Microsoft today released the first update to Windows 10 preview as part of the company’s Windows Insider Program. The new arrival bumps the build number from 9841, which arrived on October 1, to 9860.
The update should arrive for Windows 10 preview users via Windows Update. Unless you changed the default setting, this means it will be downloaded and installed for you in the middle of the night (your PC has to be plugged in and be on or sleeping).
If you want to get it now, head to PC Settings, select “Update and recovery,” then “Preview builds,” and click the “Check Now” button. Follow the instructions (the download size ranges between 2GB and 2.74GB, depending on CPU architecture and language), and go grab a snack while it installs. A fair warning: The reboot after installation will be longer than normal.
There are three major features Microsoft wants to highlight: Action Center for Windows PCs, apps that can be moved between monitors, and an animation for switching between desktops. If you’ve been giving feedback and you’re disappointed by this list, the company offers these words of consolation: “When we do make a change based on your feedback, it can take a while until you see those changes in the builds coming to you.”
With that out of the way, let’s take a look at the Action Center that Microsoft has essentially ported from Windows Phone. All your notifications are now in one place, and you can follow up on all actionable items:
Today’s build, however, only enables basic notifications (from the system and apps). Microsoft promises that “quick actions and [a] cleaner UI will come later.” The Action Center can be accessed via a new icon in the notification area of your taskbar.
Next, you can now move apps easily from one monitor to another. The new feature even includes a keyboard combination: WIN+SHIFT+arrow will move the active app to another monitor.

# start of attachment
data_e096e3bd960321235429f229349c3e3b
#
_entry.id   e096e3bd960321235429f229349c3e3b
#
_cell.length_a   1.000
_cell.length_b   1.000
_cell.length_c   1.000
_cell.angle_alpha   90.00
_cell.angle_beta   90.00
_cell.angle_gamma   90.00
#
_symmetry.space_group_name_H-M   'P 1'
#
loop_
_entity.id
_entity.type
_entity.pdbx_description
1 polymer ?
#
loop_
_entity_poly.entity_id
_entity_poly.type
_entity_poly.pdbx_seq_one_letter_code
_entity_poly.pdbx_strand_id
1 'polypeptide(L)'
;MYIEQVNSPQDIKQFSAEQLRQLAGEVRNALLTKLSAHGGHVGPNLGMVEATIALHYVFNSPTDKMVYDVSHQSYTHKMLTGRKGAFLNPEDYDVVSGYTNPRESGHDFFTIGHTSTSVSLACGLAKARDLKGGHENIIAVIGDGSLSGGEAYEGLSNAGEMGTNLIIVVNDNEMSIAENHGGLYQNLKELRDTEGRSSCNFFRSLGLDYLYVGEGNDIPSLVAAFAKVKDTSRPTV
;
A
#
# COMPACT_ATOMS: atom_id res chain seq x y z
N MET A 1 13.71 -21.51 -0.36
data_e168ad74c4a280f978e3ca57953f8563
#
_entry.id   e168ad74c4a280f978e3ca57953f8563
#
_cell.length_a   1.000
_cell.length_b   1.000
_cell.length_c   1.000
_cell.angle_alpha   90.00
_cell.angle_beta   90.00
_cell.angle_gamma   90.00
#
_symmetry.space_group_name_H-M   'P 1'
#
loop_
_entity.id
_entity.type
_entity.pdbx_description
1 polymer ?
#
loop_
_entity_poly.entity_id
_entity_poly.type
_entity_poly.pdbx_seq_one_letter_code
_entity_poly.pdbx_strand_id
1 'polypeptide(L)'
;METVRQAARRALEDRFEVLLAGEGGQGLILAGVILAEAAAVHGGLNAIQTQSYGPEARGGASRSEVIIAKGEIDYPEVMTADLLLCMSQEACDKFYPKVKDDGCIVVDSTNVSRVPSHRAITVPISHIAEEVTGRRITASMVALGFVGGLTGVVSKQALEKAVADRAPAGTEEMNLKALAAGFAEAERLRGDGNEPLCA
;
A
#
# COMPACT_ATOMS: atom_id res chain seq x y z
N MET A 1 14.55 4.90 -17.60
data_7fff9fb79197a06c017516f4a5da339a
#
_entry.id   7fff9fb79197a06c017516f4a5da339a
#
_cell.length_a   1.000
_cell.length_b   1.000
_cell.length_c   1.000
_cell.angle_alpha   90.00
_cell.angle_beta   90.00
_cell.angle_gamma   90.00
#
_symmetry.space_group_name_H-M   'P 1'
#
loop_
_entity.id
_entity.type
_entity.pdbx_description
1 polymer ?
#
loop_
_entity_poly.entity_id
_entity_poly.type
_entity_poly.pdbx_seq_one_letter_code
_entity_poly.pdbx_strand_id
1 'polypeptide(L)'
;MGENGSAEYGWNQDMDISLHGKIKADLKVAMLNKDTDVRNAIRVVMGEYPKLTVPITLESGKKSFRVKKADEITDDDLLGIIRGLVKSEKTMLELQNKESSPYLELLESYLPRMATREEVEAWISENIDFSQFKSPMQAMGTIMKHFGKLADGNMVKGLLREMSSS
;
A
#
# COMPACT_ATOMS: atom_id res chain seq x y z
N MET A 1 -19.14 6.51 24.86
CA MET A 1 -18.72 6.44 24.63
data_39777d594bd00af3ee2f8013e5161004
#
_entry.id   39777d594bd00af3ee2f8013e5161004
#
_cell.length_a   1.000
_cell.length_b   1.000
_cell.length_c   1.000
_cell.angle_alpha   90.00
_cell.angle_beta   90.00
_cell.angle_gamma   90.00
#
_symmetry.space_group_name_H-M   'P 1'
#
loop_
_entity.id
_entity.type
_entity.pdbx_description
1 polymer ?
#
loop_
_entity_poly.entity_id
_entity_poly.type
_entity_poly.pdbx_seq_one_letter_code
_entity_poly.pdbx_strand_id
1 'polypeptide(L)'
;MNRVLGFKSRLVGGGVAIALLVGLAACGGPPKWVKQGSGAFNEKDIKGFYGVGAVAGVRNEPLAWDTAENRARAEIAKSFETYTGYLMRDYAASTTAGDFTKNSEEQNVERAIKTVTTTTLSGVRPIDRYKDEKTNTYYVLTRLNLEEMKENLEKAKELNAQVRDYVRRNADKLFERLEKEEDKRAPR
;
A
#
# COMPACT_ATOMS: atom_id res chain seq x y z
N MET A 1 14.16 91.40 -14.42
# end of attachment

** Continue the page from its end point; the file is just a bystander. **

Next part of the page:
Finally, switching desktops has received its own animation. Microsoft says this is in response to one of the pieces of feedback the company received: Users complained it was hard to distinguish when the switch occurred.
After installing build 9860, you should also notice a new option to set how quickly new builds reach you (PC Settings => Update and recovery => Preview builds):
By default, this option will be set to “Slow,” which means you can wait for others to try out new builds and let you know about the issues and potential workarounds. If you want to get updates “Fast,” change the setting and you’ll get every build the day it comes out.
Microsoft says this addition is also in response to feedback. Many users wanted to know more about what problems they might run into and how quickly they might be addressed in the next build.
Speaking of issues, here are the big ones Microsoft says are in build 9860:
- In some places the UI design has gone “backwards” temporarily. For example, in this build it’s harder to join a Wi-Fi network. This will be fixed later.
- Another example of some UI “roughness” is sometimes Internet Explorer glyphs look garbled and items on the Start menu might disappear. Not everyone will see this; it depends on your display driver. A fix for this is also “coming soon.”
- Some machines may wake up and not go back to sleep properly.
- Microsoft Solitaire and Mahjong games are broken in some cases and won’t launch.
- When using two external monitors over Display Link, you may get a blue screen when you undock. This does not appear to be an issue when using just one external monitor. A fix for this is also in the works.
Remember: The Windows 10 preview is currently meant for enterprise and power users. Early next year, Microsoft plans to talk about consumer features, and in April 2015, during its Build conference, the company will share more details with developers. If you’re not a business customer, we’re not saying you shouldn’t join the Windows Insider Program, but you should set your expectations accordingly.
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